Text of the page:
What’s the Difference Between the USDA and the FDA?
There may appear to be significant overlap between the USDA and the Food and Drug Administration (FDA). While these organizations often find themselves working in collaboration with each other, they each have specific roles to fill. The overlap may seem especially close between the FDA and the USDA Food and Safety Inspection Service (FSIS). However, the FSIS only regulates eggs, poultry and meat. The FDA is responsible for regulating and ensuring the safety of all other food offered for sale in the country.
What You Can Do
The Farm Bill, a law that governs many of the USDA’s programs, is up for renewal this year, which could mean changes to SNAP benefits, loan options for farms, on-farm conservation and forest management and a host of other programs. You can contact organizations advocating for the changes you want to see. Many organizations, such as the ASPCA, will be attempting to improve farm conditions for the billions of animals used for food production via the Farm Bill, for instance. The bottom line: understanding the 2018 Farm Bill and following the 2023 Farm Bill as it develops can help you better prepare yourself and your community for significant changes.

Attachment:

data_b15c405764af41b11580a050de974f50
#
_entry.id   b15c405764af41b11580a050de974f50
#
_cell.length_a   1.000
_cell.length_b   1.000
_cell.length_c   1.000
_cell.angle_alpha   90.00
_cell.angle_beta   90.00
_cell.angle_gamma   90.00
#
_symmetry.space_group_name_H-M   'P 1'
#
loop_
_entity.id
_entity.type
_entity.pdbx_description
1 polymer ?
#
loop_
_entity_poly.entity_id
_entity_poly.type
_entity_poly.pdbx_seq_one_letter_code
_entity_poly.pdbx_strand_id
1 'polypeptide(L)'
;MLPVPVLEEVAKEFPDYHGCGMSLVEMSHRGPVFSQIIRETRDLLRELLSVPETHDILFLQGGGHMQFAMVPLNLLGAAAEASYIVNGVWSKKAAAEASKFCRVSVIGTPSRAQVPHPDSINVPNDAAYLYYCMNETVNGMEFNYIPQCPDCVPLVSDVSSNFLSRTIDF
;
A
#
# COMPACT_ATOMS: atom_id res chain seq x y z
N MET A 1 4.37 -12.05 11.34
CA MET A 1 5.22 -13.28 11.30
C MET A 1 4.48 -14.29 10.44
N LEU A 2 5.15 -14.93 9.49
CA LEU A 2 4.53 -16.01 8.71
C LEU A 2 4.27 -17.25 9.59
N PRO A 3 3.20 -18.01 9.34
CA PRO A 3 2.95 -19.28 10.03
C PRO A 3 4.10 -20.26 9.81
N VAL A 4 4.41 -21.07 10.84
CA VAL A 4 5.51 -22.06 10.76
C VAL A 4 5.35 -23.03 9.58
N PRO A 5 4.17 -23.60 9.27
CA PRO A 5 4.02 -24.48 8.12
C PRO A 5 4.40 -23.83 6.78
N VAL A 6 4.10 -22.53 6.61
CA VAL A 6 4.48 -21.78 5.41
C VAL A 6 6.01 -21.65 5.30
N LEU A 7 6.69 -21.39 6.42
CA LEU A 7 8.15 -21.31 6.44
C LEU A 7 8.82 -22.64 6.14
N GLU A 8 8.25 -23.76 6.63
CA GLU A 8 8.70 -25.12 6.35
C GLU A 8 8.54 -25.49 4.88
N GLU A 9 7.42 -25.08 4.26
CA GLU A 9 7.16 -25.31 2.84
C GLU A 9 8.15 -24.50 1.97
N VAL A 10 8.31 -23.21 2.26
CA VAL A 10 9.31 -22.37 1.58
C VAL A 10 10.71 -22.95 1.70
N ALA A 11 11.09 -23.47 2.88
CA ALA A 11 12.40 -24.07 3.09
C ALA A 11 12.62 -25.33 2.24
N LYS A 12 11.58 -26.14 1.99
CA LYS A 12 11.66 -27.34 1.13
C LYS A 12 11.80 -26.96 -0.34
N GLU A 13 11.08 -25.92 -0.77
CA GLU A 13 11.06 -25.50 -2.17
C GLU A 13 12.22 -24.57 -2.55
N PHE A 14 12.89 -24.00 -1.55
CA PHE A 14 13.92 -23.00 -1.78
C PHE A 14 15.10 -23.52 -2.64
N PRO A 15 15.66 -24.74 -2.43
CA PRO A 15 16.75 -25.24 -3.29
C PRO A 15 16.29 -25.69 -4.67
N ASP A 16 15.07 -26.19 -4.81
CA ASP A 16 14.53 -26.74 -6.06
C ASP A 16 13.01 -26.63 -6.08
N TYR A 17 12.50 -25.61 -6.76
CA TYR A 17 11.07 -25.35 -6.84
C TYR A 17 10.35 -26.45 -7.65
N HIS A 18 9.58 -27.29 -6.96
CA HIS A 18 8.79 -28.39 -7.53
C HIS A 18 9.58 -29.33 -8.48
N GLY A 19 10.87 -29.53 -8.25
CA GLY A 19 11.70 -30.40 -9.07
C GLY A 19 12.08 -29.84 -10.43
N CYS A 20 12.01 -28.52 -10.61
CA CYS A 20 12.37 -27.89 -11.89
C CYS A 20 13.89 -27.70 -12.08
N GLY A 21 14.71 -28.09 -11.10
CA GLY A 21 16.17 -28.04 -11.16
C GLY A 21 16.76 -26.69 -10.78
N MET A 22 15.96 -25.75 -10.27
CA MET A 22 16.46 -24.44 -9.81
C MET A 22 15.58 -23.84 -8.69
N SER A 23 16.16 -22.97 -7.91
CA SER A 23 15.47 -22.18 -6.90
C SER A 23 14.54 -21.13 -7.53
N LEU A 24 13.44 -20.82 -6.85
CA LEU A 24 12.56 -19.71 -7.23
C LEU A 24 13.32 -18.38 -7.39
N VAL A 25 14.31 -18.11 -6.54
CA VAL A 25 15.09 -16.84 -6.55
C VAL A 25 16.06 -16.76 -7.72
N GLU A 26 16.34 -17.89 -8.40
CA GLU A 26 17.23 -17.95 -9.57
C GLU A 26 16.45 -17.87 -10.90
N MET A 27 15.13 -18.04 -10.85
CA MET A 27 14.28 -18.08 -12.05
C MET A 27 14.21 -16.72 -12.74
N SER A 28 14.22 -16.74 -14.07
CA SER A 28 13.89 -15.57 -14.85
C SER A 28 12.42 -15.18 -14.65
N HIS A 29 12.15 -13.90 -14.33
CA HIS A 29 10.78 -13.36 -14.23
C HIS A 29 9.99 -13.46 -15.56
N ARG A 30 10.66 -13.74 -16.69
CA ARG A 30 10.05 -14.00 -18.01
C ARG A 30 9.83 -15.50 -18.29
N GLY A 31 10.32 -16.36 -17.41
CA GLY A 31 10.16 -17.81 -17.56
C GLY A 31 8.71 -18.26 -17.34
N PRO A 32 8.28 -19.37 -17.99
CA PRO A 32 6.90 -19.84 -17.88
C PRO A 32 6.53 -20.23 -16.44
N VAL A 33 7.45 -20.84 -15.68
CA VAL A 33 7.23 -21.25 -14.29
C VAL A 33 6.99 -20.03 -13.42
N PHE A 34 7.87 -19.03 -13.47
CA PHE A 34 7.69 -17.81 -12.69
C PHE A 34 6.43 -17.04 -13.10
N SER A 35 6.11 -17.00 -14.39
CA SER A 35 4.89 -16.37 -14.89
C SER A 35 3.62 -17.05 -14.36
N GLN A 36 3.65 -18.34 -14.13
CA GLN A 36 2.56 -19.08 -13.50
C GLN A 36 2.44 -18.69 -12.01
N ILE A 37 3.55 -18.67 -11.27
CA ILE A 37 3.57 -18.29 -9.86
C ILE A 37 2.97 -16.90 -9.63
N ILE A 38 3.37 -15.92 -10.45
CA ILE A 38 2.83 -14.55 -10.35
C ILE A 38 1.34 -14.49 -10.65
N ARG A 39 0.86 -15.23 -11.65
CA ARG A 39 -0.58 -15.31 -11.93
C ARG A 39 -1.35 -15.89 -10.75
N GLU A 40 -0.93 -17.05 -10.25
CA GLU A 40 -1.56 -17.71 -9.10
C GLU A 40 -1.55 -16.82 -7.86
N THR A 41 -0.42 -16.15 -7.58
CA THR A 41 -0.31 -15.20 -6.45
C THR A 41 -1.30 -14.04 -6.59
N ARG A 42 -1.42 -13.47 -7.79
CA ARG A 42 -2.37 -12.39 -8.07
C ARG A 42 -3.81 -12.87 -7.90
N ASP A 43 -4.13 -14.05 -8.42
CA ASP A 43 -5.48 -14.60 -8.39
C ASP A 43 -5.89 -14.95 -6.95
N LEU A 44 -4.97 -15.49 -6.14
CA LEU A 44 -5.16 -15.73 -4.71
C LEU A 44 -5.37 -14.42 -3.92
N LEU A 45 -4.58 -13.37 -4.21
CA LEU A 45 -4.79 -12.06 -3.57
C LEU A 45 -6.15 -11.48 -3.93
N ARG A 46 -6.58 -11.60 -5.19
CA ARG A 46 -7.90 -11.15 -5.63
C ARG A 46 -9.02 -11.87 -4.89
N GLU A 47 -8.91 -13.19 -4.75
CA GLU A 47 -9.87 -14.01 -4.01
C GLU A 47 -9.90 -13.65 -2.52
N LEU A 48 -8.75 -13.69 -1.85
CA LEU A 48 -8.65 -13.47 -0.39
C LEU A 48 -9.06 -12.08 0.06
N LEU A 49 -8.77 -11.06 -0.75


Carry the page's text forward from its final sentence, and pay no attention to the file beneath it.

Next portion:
Grace is an avid writer and advocate with a passion for exploring animal rights from a social justice lens. She brings almost a decade of varied experience within the animal rights movement to her work as staff writer at Sentient Media.